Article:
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COVID-19 Crisis May Warrant Changes to Your Cyber Insurance Coverage

In Short

The Situation: Cyberattacks have increased during the COVID-19 crisis as malicious actors have exploited network vulnerabilities resulting from remote work environments. 

The Result: Many current cyber insurance policies may fail to provide complete protection for the risk of data breach, network shutdowns, and civil and regulatory actions created by these new network vulnerabilities. 

Looking Ahead: Expanded remote work arrangements will remain with us for the foreseeable future. Corporate policyholders should review their cyber insurance programs and make modifications as necessary to cover the associated risks and defeat potential coverage defenses

With the onset of the COVID-19 crisis, U.S. businesses were forced to rapidly expand their remote IT capabilities to allow employees to work from home. This process created new network vulnerabilities due to the proliferation of access points, increased reliance on personal devices, and erosion of central data controls. As a result, there has been an upsurge in cyberattacks in the last few months, and this trend will likely continue for the duration of the pandemic.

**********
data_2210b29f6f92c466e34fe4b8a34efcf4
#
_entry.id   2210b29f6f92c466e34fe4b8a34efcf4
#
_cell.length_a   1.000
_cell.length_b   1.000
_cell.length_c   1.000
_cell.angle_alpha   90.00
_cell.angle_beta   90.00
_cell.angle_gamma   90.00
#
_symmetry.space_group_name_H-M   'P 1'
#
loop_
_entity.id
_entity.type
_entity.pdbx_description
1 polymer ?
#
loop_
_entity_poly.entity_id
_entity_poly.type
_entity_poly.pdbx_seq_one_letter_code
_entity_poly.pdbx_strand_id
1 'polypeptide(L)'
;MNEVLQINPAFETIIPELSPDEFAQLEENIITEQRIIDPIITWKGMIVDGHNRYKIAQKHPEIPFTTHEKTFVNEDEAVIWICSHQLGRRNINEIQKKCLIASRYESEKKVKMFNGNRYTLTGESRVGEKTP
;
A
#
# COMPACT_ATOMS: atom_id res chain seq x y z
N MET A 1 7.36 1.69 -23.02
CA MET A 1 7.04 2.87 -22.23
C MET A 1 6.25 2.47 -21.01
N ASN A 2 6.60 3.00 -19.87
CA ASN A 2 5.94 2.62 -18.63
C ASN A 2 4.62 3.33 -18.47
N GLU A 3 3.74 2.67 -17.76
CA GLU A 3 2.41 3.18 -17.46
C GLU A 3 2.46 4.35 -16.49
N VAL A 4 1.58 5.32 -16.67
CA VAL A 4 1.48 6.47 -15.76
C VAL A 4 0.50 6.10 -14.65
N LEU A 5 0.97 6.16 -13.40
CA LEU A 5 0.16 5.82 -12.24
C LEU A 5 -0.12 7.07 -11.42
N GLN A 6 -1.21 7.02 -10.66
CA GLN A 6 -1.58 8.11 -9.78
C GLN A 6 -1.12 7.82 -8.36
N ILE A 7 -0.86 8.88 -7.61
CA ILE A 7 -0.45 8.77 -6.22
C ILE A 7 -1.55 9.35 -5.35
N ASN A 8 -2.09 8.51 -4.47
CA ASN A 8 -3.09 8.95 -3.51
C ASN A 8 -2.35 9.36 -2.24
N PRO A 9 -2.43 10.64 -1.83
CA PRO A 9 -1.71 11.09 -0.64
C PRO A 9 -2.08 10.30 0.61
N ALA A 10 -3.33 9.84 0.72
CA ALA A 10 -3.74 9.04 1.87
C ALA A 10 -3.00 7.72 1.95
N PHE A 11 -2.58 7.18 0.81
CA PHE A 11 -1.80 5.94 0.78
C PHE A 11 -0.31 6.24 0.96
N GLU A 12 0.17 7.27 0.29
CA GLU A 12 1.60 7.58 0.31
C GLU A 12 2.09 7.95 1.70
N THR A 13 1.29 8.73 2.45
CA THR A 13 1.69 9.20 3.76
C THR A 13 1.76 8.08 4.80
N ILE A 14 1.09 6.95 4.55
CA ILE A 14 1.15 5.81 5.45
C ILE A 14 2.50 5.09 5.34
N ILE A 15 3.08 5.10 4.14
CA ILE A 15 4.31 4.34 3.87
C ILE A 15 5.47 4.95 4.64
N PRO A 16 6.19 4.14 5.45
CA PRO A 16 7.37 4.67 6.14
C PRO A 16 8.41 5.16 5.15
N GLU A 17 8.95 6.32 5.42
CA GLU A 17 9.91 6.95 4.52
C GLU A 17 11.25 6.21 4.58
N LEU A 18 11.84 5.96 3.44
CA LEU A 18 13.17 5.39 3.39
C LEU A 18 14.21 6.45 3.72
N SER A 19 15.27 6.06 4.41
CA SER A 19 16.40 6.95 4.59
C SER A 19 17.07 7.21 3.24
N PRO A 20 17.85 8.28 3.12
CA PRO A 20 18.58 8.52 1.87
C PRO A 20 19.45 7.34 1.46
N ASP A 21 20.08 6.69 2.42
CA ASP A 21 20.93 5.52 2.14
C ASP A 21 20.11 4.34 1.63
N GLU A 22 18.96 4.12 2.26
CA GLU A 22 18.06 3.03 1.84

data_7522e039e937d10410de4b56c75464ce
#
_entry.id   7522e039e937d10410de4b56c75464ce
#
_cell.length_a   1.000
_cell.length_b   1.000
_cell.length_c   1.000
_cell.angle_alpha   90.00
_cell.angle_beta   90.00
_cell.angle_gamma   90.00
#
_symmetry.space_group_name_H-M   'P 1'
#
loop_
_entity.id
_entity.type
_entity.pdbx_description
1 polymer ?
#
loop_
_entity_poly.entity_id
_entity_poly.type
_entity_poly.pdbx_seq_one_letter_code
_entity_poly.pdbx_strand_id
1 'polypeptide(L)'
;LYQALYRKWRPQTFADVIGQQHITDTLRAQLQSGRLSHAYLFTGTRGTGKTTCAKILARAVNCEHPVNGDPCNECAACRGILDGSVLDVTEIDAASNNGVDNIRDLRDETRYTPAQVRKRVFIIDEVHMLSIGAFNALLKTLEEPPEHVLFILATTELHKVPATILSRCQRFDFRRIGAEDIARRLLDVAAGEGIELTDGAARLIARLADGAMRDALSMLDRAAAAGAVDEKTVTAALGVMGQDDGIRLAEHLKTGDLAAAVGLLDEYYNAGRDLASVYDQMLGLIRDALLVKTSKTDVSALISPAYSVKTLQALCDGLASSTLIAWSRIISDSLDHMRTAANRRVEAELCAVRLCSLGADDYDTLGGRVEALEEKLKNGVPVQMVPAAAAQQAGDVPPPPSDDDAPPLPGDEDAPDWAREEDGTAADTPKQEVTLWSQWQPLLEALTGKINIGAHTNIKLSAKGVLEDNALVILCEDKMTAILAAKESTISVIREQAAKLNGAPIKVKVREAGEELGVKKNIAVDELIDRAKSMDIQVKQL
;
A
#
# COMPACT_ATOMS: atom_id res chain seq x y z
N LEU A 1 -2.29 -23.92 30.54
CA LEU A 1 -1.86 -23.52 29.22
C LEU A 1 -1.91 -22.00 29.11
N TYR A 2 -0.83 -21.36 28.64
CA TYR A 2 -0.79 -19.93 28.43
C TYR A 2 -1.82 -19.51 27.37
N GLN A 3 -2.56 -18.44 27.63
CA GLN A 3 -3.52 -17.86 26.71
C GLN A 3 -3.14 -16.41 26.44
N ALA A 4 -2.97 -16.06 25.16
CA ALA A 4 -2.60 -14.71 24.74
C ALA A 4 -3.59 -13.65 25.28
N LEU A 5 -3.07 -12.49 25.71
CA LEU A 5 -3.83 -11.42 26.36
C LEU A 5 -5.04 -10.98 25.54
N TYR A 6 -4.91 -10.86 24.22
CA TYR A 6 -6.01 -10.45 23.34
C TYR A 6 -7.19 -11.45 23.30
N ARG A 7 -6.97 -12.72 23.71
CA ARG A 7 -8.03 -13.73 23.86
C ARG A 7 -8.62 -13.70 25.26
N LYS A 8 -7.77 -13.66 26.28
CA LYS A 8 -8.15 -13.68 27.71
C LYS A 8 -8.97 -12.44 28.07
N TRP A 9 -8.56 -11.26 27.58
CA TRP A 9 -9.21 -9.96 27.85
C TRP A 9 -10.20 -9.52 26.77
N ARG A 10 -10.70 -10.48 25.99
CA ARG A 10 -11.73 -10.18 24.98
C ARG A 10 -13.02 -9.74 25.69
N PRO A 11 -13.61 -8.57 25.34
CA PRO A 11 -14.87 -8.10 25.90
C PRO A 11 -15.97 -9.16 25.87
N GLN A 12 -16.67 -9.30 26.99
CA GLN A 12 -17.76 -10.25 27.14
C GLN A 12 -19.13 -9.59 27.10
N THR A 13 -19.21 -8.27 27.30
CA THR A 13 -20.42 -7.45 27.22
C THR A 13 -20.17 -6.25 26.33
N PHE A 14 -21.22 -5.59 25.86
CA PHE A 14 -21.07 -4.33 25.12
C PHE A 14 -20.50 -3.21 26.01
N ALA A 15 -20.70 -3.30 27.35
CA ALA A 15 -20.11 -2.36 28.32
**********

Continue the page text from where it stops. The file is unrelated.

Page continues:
Cyber insurance plays a critical role in mitigating the business risk of a cyberattack. A well-crafted policy can protect a corporate policyholder from tens of millions of dollars of financial exposure resulting from a data breach. But many cyber policies may not adequately cover the emerging risks surrounding remote work environments, and potential modifications should be considered to obtain additional protections in the age of COVID-19.

Cyber Insurance Primer 

Cyber insurance has been in existence for more than 20 years, first in connection with other lines of coverage, then as standalone cyber policies. But the market remains a challenging one for policyholders. There is very little case law interpreting cyber policies, and standardized policy language has not yet emerged. Despite the variation between policy forms, most cyber policies contain the following essential coverages:

  • Data Breach Expense, covering standard breach response costs to retain attorneys and forensic investigators and to notify customers whose personal information has been compromised.
  • Privacy/Network Security Liability, covering the defense and settlement of class actions and third-party claims. 
  • Regulatory Claims, covering legal fees to respond to government investigations, as well as civil fines, penalties, and settlements. 
  • Network Interruption, covering lost profits and extra expenses resulting from a network shutdown.


 Cyber insurers also offer a range of optional coverages to address specific risks, such as ransomware attacks, data restoration, and payment card liability. The scope of coverage varies significantly between policy forms, and differences in policy wording may determine which losses can be transferred to the insurer.

Implications of the COVID-19 Crisis